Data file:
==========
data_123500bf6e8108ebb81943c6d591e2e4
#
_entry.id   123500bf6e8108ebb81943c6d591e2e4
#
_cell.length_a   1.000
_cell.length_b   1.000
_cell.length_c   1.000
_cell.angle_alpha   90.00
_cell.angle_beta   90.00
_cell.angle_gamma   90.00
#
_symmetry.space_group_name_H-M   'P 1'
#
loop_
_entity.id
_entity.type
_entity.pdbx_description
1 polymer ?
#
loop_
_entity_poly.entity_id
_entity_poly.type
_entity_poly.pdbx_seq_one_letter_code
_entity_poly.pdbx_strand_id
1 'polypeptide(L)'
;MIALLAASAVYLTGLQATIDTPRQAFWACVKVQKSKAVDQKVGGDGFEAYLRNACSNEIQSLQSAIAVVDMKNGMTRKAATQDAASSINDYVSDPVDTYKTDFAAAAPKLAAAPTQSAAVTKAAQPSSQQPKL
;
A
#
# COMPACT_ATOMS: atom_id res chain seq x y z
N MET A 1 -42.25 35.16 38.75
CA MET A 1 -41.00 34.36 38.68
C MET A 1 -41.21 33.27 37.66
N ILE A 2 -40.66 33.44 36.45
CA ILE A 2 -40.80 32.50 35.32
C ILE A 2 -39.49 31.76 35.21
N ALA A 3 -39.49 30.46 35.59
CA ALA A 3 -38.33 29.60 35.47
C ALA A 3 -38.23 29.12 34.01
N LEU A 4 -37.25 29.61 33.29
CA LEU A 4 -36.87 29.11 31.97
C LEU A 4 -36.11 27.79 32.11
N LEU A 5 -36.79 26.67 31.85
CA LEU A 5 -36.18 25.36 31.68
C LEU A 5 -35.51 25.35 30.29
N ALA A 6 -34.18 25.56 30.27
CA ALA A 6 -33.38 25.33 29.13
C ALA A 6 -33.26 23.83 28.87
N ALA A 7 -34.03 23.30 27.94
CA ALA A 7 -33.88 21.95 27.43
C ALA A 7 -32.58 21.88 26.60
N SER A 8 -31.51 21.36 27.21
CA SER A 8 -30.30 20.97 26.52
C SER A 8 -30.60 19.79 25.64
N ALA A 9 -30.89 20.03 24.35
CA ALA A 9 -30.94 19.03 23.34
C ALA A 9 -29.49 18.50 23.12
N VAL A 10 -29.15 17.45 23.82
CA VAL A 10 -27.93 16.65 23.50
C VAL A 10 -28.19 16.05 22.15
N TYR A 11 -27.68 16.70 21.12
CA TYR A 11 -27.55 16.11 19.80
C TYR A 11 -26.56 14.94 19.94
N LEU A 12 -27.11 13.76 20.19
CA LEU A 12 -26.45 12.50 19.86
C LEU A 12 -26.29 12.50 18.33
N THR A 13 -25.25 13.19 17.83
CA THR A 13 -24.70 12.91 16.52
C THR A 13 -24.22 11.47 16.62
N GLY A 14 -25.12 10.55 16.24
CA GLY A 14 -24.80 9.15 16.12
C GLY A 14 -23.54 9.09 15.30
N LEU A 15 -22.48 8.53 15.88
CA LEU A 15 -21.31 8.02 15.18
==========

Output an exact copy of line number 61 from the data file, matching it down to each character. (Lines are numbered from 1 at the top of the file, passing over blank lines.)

N TYR A 11 -27.68 16.70 21.12